Friday, 1 March 2013

The Fear

Today, I am 24 weeks my underwear I very much look pregnant whereas in my clothes, I'm half convinced I look more like I've overindulged in an all-you-can-eat buffet!

19 weeks v. 24 weeks
(also digital camera v. mobile phone camera - and apparently our house has tilted over the course of 5 weeks!)
I'm getting into the swing of pregnancy and I'm mostly feeling pretty good (except right at this second as my beloved daughter has generously shared her heavy cold with me and being a horrendous patient I am of course at death's door and letting husband know it).  The plan is also to have a homebirth and I've been looking forward to it, have dug out my Natal Hypnotherapy CD and am pondering at which point I should send husband up to the loft to dig out the birth pool and fix the puncture that it has (assuming it's even in the loft, I'm not actually 100%).

The problem is, that a week ago, while standing in the shower my mind drifting, The Fear crept over me. I didn't expect it, I thought I'd let go and resolved any underlying issues, but suddenly it was there and the tears were rolling down my face....

When I was pregnant with my daughter we lived in rural mid-Wales, not far from the border with England. I went for my booking appointment with my midwife and during it I was asked "Where would you like to have your baby? Here or at home?" with 'here' being a midwife run Birthing Centre tagged onto the side of the small community hospital.  Prior to this I'd never known that there was any other option other than giving birth in a general hospital (not having been pregnant before, or ever having had any interest in pregnancy, babies or the process of giving birth) and had assumed that's what would happened.  At the time of that booking appointment I was told the hospital wasn't suggested unless you were deemed high risk.  I know now that this isn't standard practice, I've learnt a lot over the last few years about other women's experiences and it seems mine wasn't typical - many women who want a home birth have to fight for it.  I was handed the option on a plate.  I can only assume, that with where I lived being as rural as it was (the nearest general hospital being either Hereford or Shrewbury, both nearly 40miles away, but it was the former which was linked to my birthing centre) and with pockets of 'alternative' communities scattered around from the 70s, that the idea of birthing at home had never completely been washed away by the tide of modern medical services and the accompanying medicalisation of birth (which so many women are now fighting against).

So I went away and considered my options, I read up on the potential risks of birthing at home compared to similar risks in hospital.  I read up terms such as the 'cascade of intervention', I drew conclusions on birthing in a place where you felt safe, and I educated myself as much as possible.  Being a scientist-by-training it was all about risk and natural mammalian behaviour (never mind any 'spiritual' aspects that the birth process might bring - but that's something for later).  Eventually I decided to be at home, primarily because there was nothing the Birthing Centre could offer me that I couldn't have at home - the community hospital didn't have any anaesthetists for example so an epidural was never an option, even if I wanted one, which I didn't plan to.  As part of my preparation for birth I actively avoided all birth stories, I didn't want other people's experiences to 'infect' me with fear or doubt.  And I was never afraid of what was to come, and I never doubted my ability to birth my child.  I also used the Natal Hypnotherapy CDs (I hoped to use self-hypnosis and relaxation to manage my contractions) and I acquired an inflatable birth pool.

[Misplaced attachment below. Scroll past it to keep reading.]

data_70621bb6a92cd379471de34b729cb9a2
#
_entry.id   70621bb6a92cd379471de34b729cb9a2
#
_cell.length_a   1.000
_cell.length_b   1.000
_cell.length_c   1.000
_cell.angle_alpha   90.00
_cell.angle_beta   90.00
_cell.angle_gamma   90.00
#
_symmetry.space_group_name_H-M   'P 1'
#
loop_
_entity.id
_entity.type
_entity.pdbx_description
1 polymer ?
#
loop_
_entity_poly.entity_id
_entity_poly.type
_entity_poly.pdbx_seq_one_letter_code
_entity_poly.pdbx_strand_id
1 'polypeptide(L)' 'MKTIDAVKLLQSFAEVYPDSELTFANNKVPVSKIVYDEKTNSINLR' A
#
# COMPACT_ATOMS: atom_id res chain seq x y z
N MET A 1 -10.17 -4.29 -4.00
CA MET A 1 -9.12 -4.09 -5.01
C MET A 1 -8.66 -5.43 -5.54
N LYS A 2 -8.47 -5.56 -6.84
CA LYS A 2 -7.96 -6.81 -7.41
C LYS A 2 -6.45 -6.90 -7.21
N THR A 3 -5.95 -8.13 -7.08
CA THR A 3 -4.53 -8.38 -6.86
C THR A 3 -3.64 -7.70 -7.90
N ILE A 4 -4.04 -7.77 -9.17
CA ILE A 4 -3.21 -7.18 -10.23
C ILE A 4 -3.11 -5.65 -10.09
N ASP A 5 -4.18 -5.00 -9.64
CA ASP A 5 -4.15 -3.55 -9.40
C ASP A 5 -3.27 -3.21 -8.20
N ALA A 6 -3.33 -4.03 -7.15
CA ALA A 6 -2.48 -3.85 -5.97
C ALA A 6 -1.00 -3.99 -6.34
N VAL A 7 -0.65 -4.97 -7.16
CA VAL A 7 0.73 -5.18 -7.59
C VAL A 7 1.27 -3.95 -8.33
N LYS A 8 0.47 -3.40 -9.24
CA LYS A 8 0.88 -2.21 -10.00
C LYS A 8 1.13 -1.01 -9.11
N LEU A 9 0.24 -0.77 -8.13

My estimated due date came and went (as it does with most women, more often than not!) and just before the end of my 41st week, on the Friday morning, my midwife came to my house and performed a sweep and cheerfully told me that I was 1cm dilated and she wouldn't be surprised if my daughter arrived by the end of the weekend (my daughter was also still in the back-to-back or occiput posterior position which she had been for a couple of weeks - I really wish I'd researched that a bit more at the time!).  Come the Sunday I was incredible restless, couldn't settle, and had to get out right NOW! (Looking back, it was a pretty clear sign things would start happening soon).  Husband and I drove the 35 so miles to Shrewsbury for a wander around the town.  Mid-afternoon, in the shopping centre outside of Marks and Spencers (of all places) I suddenly thought that maybe baby had been pressing too hard on my bladder and I'd had a bit of a leak!  Quick pop to the toilet and I realised that it wasn't wee but some of my waters going.  All I could do at that point was unceremoniously stuff my knickers with loo roll and waddle back to husband so we could head home!